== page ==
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questions

Answers to some of the most common questions concerning death, funeral service options, and choosing the right funeral home.

To respect your time, we encourage you to contact any of our Chapels and speak with one of our Directors who will respond to your specific questions.

Q: How much does a funeral cost?

A: There is no direct answer to this question. The cost is based on the services and products selected whether it be in advance or at the time of a death. Like any major purchase, it is important to seek this information out prior to being in need of it. There is no fee attached to asking questions and getting answers. Planning a funeral is not familiar to many people and we understand there may be an apprehension about discussing it, we make every effort to make it easier for you to discuss and will not contact you without your request.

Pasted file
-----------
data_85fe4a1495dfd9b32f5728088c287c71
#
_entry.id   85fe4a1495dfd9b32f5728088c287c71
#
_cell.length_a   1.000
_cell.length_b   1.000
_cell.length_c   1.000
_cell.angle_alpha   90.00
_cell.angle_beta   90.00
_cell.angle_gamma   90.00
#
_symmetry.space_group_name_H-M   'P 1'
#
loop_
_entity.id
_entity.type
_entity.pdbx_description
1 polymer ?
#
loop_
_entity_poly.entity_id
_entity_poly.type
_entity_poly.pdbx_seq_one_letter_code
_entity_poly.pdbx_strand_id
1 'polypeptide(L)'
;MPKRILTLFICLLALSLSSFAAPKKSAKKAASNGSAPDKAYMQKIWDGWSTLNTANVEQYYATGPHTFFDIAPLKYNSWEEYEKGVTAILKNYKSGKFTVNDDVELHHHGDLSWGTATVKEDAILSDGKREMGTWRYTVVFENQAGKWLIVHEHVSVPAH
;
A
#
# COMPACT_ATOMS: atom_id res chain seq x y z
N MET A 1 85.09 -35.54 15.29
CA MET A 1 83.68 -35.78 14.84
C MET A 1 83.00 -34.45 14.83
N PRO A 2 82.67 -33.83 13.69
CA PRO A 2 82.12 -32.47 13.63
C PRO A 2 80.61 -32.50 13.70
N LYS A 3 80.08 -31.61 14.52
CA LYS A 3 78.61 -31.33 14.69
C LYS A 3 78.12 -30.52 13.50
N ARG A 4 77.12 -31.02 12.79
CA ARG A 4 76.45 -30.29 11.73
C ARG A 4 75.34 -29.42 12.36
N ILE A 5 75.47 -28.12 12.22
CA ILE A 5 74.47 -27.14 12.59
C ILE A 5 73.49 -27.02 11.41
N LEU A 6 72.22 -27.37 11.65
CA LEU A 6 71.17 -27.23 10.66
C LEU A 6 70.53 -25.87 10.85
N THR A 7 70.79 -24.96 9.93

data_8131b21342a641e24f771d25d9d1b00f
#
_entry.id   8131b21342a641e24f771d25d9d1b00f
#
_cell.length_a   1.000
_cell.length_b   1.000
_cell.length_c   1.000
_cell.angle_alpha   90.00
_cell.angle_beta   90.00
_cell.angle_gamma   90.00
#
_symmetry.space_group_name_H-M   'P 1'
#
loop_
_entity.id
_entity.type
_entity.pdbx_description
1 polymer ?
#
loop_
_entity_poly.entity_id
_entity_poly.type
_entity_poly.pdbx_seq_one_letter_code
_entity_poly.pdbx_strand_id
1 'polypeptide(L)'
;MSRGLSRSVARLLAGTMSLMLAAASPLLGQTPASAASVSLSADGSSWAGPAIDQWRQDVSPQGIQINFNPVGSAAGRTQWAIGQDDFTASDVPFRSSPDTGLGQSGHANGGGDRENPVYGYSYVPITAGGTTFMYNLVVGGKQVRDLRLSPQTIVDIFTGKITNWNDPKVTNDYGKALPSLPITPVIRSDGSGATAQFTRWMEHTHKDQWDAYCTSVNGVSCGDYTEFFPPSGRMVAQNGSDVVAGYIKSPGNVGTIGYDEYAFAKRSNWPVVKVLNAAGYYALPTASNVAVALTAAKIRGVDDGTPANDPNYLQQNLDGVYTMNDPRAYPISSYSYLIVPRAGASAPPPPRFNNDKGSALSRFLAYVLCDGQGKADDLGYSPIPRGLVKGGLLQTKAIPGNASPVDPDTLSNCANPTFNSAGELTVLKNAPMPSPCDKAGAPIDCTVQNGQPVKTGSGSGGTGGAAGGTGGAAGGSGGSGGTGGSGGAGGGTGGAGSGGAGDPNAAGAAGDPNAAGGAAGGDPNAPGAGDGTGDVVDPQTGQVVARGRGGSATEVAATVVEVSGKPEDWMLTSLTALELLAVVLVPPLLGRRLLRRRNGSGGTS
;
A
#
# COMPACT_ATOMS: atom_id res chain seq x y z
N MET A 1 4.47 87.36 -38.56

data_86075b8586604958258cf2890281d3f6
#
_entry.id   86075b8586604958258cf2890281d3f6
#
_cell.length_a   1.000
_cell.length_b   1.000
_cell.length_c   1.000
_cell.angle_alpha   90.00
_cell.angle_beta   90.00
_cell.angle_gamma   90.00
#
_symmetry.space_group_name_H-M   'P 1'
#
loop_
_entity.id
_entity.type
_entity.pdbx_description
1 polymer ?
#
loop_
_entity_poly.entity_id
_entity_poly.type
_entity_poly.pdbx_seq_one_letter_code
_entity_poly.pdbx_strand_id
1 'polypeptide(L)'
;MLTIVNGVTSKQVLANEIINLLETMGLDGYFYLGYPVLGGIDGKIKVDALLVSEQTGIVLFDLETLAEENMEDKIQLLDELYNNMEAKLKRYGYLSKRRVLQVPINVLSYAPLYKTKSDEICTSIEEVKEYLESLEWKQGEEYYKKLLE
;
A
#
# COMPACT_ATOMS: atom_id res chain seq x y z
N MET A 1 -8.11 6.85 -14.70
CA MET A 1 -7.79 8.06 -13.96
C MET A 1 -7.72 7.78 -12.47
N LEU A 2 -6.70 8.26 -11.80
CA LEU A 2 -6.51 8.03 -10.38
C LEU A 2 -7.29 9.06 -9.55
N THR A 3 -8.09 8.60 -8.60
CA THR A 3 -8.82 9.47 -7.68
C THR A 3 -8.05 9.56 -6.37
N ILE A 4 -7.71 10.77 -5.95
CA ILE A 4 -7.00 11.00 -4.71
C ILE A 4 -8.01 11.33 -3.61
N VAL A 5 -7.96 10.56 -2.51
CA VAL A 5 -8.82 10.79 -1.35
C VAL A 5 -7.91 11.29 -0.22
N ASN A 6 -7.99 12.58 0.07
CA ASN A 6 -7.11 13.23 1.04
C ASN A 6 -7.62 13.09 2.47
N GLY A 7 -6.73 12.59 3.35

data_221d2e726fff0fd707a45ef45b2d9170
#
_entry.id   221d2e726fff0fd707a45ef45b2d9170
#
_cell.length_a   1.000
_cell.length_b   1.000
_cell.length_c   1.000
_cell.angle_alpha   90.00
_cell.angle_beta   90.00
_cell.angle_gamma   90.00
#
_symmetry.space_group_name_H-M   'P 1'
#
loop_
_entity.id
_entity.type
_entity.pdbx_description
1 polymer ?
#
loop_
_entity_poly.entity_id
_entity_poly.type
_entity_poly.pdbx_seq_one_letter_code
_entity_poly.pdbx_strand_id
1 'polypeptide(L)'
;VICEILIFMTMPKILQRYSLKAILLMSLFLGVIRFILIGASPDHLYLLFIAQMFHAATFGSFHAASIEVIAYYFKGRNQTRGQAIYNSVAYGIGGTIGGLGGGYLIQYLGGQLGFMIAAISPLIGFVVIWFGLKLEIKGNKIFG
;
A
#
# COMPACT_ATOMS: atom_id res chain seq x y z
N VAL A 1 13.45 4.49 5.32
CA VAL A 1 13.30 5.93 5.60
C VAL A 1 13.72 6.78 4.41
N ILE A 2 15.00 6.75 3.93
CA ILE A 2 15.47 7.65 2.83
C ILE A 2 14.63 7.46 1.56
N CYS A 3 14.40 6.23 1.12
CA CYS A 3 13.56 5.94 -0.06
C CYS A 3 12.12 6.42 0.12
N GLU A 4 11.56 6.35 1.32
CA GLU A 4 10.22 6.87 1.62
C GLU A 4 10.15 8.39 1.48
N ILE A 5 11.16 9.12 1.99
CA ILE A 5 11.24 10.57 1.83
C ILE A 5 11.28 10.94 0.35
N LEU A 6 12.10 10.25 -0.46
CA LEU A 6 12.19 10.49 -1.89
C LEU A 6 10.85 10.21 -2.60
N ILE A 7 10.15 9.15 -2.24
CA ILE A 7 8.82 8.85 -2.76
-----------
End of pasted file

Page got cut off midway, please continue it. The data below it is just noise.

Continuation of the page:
Q: If a death takes place somewhere other than the place of residence,
do I call a funeral home there?

A: No matter where the death occurs, call one of our Chapels and we will assist you and your family.

Q: Can I “shop” funeral homes?

A: It is not uncommon for people to “shop around” seeking the funeral home that meets their needs. People have their own criteria to satisfy like any other purchase. We have been told that reputation is important along with… location (accessible by public transit), facilities need to be ‘home-like’ and not commercial, ownership (Canadian versus international, family owned versus corporate), staff answer the phones 24/7 rather than an outside agency, bereavement support available and many other facets.

You need to be aware that some companies will compromise their service standard to keep you. Turner & Porter does not make promises we can’t keep and there is a reason we have been of service, now in our 137th year.

Q: Why have a service if I’m going to be cremated?

A: Cremation is an alternative to burial. The decision of disposition does not dictate what precedes it.

Q: When I die, I want my family to have a party or a celebration,
not a sad dreary service. Can this be done?

A: At the time of a death, we celebrate the life lived. How this celebration is created is an essential element of our discussion with you.